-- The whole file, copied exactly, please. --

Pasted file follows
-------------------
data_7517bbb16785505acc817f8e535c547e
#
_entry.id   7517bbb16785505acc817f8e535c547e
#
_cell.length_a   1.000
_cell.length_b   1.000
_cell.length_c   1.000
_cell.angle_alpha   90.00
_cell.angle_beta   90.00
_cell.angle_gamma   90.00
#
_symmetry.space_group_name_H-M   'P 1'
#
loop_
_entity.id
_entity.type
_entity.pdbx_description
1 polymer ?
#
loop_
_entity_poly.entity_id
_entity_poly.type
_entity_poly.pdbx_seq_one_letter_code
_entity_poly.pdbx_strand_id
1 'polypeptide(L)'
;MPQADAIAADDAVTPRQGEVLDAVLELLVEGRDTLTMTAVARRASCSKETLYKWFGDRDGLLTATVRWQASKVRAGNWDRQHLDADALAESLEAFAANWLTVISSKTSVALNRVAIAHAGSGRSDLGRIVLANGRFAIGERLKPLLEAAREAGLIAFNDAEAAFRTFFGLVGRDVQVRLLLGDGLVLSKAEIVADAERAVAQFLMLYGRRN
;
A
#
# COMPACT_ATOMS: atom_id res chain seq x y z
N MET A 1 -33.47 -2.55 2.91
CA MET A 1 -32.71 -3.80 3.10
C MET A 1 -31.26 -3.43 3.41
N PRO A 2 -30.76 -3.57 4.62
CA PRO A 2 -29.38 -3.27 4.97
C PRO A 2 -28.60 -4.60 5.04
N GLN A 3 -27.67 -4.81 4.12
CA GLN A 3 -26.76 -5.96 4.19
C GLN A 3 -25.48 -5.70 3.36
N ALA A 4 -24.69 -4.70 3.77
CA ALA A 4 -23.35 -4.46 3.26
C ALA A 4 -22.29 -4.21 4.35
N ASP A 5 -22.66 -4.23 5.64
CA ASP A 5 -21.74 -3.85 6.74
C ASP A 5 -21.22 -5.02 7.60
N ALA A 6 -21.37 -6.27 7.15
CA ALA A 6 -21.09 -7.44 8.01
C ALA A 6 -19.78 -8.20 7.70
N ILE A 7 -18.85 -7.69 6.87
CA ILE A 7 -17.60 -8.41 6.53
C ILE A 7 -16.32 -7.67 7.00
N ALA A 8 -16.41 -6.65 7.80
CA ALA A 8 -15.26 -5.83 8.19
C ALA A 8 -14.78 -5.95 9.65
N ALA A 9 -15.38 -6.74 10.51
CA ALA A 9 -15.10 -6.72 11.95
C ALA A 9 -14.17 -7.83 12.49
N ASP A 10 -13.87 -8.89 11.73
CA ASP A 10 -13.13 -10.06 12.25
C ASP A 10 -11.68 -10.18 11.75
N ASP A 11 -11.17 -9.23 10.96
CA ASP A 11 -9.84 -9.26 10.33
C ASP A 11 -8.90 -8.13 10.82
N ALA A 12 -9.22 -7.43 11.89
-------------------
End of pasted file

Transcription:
data_7517bbb16785505acc817f8e535c547e
#
_entry.id   7517bbb16785505acc817f8e535c547e
#
_cell.length_a   1.000
_cell.length_b   1.000
_cell.length_c   1.000
_cell.angle_alpha   90.00
_cell.angle_beta   90.00
_cell.angle_gamma   90.00
#
_symmetry.space_group_name_H-M   'P 1'
#
loop_
_entity.id
_entity.type
_entity.pdbx_description
1 polymer ?
#
loop_
_entity_poly.entity_id
_entity_poly.type
_entity_poly.pdbx_seq_one_letter_code
_entity_poly.pdbx_strand_id
1 'polypeptide(L)'
;MPQADAIAADDAVTPRQGEVLDAVLELLVEGRDTLTMTAVARRASCSKETLYKWFGDRDGLLTATVRWQASKVRAGNWDRQHLDADALAESLEAFAANWLTVISSKTSVALNRVAIAHAGSGRSDLGRIVLANGRFAIGERLKPLLEAAREAGLIAFNDAEAAFRTFFGLVGRDVQVRLLLGDGLVLSKAEIVADAERAVAQFLMLYGRRN
;
A
#
# COMPACT_ATOMS: atom_id res chain seq x y z
N MET A 1 -33.47 -2.55 2.91
CA MET A 1 -32.71 -3.80 3.10
C MET A 1 -31.26 -3.43 3.41
N PRO A 2 -30.76 -3.57 4.62
CA PRO A 2 -29.38 -3.27 4.97
C PRO A 2 -28.60 -4.60 5.04
N GLN A 3 -27.67 -4.81 4.12
CA GLN A 3 -26.76 -5.96 4.19
C GLN A 3 -25.48 -5.70 3.36
N ALA A 4 -24.69 -4.70 3.77
CA ALA A 4 -23.35 -4.46 3.26
C ALA A 4 -22.29 -4.21 4.35
N ASP A 5 -22.66 -4.23 5.64
CA ASP A 5 -21.74 -3.85 6.74
C ASP A 5 -21.22 -5.02 7.60
N ALA A 6 -21.37 -6.27 7.15
CA ALA A 6 -21.09 -7.44 8.01
C ALA A 6 -19.78 -8.20 7.70
N ILE A 7 -18.85 -7.69 6.87
CA ILE A 7 -17.60 -8.41 6.53
C ILE A 7 -16.32 -7.67 7.00
N ALA A 8 -16.41 -6.65 7.80
CA ALA A 8 -15.26 -5.83 8.19
C ALA A 8 -14.78 -5.95 9.65
N ALA A 9 -15.38 -6.74 10.51
CA ALA A 9 -15.10 -6.72 11.95
C ALA A 9 -14.17 -7.83 12.49
N ASP A 10 -13.87 -8.89 11.73
CA ASP A 10 -13.13 -10.06 12.25
C ASP A 10 -11.68 -10.18 11.75
N ASP A 11 -11.17 -9.23 10.96
CA ASP A 11 -9.84 -9.26 10.33
C ASP A 11 -8.90 -8.13 10.82
N ALA A 12 -9.22 -7.43 11.89